The Hartford Courant recently published a piece about the potential deportation of an army veteran which speaks to the American sense of outrage on more than one level. For starters, while not enrolled in it, Mark Reid fits the profile of the target population of Obama’s Deferred Dream Act to a T. Brought by his parents to the US as a minor, Reid has fought in the armed services for others to enjoy the freedoms now being denied to him. The good news is a federal judge ruled that if he can come up with $25,000, he can make bond. The bad news is that as an indigent Jamaican native, neither Reid, his family, nor his community have $25k cash lying around (or remotely accessible).
Here’s where the Yale Law School Clinic comes in. Representing Reid as his immigration attorneys, the clinic has been Reid’s lucky break, especially when Immigrations and Customs Enforcement “continues to deny this opportunity to others who can’t afford a good attorney.” It’s true, many individuals held without bond and being considered for deportation don’t get access to immigration attorneys. In fact, it is not even within their constitutional rights to be guaranteed legal counsel, so Reid feels fortunate to have the Yale Law School Clinic on his side.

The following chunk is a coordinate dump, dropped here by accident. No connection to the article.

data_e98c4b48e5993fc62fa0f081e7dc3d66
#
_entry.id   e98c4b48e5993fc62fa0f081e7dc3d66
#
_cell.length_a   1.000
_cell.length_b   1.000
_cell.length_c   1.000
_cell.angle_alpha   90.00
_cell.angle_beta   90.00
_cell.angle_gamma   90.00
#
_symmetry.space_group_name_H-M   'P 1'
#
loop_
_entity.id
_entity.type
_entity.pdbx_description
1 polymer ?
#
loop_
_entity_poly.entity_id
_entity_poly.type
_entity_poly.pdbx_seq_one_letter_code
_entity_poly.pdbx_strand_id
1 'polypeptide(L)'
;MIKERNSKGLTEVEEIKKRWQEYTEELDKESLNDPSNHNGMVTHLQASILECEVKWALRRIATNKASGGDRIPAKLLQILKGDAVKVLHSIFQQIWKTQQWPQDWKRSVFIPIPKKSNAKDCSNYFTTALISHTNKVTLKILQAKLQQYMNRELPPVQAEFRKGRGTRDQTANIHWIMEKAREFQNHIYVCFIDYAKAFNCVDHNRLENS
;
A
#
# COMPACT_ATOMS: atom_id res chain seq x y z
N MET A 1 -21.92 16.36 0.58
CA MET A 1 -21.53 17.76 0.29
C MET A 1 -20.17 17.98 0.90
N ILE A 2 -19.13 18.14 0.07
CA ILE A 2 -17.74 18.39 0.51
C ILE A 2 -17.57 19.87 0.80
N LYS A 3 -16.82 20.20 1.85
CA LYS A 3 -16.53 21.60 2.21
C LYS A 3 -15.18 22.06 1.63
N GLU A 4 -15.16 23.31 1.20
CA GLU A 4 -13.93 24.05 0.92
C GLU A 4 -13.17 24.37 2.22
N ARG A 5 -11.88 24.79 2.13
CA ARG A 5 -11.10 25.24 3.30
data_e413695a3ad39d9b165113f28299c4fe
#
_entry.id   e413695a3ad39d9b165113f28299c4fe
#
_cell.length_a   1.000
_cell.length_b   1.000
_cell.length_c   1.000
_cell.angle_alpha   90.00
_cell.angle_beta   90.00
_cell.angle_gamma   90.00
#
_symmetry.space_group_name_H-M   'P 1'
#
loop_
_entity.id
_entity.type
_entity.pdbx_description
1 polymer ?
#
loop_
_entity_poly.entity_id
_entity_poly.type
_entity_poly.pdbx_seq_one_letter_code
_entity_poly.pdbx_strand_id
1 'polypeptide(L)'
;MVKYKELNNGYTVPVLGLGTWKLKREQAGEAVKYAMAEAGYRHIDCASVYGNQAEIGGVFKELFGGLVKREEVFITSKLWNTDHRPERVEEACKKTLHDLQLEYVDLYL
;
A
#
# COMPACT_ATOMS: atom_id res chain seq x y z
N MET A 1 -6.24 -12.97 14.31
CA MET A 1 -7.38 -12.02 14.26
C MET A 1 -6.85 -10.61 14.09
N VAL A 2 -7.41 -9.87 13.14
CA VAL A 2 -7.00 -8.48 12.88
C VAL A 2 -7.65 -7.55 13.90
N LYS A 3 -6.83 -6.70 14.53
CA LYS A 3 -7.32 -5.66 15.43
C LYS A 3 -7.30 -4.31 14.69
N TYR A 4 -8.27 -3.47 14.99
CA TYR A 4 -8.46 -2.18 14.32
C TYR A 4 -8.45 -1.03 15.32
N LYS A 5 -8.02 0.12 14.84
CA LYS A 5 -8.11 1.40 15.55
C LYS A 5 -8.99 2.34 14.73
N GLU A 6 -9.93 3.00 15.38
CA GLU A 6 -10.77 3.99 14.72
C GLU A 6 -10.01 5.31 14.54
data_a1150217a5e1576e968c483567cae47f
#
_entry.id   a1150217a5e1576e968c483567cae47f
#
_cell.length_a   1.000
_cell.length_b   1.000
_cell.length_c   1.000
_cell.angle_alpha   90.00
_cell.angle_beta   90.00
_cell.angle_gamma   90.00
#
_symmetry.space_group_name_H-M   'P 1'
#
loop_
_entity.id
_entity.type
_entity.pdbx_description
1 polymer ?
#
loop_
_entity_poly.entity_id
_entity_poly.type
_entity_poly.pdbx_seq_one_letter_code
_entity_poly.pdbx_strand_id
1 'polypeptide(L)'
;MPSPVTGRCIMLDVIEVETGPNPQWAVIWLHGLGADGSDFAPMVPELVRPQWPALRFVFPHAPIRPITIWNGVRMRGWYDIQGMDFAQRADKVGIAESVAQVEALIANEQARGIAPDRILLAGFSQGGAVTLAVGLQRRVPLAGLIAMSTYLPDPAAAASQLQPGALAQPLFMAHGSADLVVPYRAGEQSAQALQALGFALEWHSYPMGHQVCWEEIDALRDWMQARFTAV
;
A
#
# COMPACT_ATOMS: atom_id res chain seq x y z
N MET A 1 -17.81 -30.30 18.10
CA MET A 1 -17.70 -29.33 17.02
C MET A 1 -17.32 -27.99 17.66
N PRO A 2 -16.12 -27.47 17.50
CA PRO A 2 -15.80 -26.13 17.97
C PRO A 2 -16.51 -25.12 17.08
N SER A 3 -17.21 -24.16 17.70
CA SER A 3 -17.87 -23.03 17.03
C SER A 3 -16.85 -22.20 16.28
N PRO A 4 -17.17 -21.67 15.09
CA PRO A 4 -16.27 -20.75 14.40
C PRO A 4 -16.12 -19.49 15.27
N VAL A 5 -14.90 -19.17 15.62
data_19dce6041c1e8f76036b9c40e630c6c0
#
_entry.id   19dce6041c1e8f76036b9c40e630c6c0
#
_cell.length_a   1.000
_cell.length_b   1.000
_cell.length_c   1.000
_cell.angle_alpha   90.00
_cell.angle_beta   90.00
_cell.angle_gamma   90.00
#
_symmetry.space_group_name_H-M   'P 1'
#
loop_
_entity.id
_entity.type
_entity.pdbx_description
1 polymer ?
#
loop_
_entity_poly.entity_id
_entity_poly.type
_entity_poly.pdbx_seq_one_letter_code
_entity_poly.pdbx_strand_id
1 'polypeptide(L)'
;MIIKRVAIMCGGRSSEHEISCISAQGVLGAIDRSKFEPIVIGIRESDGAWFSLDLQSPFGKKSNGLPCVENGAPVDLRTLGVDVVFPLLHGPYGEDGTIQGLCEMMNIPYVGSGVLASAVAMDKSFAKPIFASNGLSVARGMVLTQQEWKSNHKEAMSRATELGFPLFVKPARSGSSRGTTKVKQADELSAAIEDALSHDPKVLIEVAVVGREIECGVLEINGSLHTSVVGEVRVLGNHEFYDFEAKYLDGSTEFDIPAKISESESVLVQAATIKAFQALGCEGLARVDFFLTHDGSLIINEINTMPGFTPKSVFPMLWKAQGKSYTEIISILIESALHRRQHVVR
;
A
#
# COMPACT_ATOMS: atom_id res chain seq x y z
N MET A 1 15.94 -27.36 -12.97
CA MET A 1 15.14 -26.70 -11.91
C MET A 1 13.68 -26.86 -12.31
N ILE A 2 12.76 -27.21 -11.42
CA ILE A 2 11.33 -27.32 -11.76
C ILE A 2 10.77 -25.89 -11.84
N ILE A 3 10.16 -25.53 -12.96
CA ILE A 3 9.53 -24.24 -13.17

The immigration attorneys working as part of the Immigration Rights Advocacy Clinic at Yale are contending that Reid has already been punished for his crimes, as ICE began his deportation process while he was serving a prison sentence in a Brooklyn, CT jail for a non-violent drug conviction. Reform advocates for both immigration and drug policy take issue with Reid’s case with arguments falling on the economic aspects of the policy. With the US currently spending trillions (yes, that much) of dollars on the failed War on Drugs, Reid serves as yet another example of State resources wasted in pursuing individuals who do not threaten the fabric of public safety in America.
If Reid does raise the money and is the immigration attorneys from the clinic assist him to secure his temporary liberty, the cost of Reid’s freedom will be not be paltry trifling to the State. Released into a Continuity of Care residential program and undergoing a mental health and addiction evaluation and any recommended course of treatment, Reid would also be subject to wear an ankle bracelet for constant monitoring. These protective strategies are costly (though not as costly as imprisonment, with incarceration of non-violent drug offenses accounting for 55% of the more than 2.75 million individuals housed in US jails and prisons, or the arrests of individuals for non-violent drug charges at the rate of handcuffing the entire population of the state of New Mexico every year) and serve little purpose. Reid’s immigration lawyers note that he’s not a flight risk—his life for the last 30 years has been lived here, and a forced return to Jamaica would be tantamount to devastation.